Historical Tour of Downtown Hudson - as Dick Gelpke sees it.
The numbers at each location correlate with the map.
The tour begins at the South Street parking lot (the star is #1) and proceeds west to the Washington St dam, up to the Armory, north along the west side of the Rotary to the Library & Fire Station and then across to the east side of the Rotary, along the north side of Main Street. There are various points of interest as we walk along past the Town Hall, the Unitarian Church to Broad Street. Then right (south) along Broad to the South Street Extension and west to the beginning at the parking lot. Follow the map
The total length is one mile, an easy walk which illustrates some of Hudson’s most iconic and handsome buildings.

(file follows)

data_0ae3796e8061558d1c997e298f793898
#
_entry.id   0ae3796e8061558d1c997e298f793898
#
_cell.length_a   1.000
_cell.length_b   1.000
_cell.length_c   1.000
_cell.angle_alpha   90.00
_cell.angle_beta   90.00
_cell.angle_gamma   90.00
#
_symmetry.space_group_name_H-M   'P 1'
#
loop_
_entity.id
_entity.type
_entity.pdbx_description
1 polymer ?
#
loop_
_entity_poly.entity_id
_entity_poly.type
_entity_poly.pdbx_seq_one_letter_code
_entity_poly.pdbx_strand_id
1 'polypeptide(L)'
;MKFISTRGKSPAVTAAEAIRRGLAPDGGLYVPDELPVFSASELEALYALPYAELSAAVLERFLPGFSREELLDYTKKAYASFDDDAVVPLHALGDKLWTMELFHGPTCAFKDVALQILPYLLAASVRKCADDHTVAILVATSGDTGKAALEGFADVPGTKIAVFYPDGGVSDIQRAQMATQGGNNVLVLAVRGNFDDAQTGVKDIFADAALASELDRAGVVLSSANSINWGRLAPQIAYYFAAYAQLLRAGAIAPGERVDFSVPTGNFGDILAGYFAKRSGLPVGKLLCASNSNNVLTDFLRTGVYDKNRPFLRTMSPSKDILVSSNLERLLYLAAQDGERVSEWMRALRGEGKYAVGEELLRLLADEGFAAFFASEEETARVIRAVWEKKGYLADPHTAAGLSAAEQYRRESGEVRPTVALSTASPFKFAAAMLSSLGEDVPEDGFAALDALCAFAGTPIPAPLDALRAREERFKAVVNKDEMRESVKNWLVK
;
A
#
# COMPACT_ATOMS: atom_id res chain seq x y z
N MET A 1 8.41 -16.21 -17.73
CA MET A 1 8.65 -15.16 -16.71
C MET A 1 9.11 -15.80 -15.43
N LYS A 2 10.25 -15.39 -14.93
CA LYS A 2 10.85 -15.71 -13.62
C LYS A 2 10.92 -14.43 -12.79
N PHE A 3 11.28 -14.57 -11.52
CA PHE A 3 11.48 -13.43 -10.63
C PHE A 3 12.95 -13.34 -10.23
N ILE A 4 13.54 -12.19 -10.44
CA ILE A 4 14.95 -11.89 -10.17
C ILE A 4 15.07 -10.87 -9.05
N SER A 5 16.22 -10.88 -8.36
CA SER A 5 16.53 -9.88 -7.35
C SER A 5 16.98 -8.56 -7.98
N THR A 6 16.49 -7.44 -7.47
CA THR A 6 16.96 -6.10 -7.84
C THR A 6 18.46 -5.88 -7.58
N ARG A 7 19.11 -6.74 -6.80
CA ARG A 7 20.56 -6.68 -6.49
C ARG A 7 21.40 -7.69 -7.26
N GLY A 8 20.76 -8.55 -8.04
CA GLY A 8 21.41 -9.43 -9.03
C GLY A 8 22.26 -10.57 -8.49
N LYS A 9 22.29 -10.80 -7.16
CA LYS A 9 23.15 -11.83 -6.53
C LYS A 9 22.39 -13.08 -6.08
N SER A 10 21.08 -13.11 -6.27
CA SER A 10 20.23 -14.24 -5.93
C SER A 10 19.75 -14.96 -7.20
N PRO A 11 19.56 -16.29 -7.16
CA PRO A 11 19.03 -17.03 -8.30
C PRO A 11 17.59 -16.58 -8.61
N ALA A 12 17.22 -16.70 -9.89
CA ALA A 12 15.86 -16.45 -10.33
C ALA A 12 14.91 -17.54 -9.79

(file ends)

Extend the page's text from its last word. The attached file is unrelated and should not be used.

1. South Street Parking Lot - Although this ‘empty lot’ is for parking now, originally it was an open field bordering the Assabet River that would flood in high water. For many years it was the site of a large shoe factory, one of many in Hudson. Initially the Thomas Logan Shoe. It was a 5 story, classic wooden building built late (around 1890). It was organized by floors: 1st = sole leather; 2nd = finished & packing; 3rd = bottoming; 4th = stitching & bottoming; 5th = cutting. In 1903 the Brigham & Gregory Shoe factory is located here. The building burned in a spectacular fire in November, 1971.
2. Horseshoe Pub - The ‘origin’ of this structure was as a home on Main Street just west of the Town Hall (see below, the “Jeft’s block, #23). Built by F. D. Brigham in 1832 it certainly was one of Hudson’s oldest buildings. It was moved to this site prior to 1880 and used as a rental house. The current pub is built around the original structure.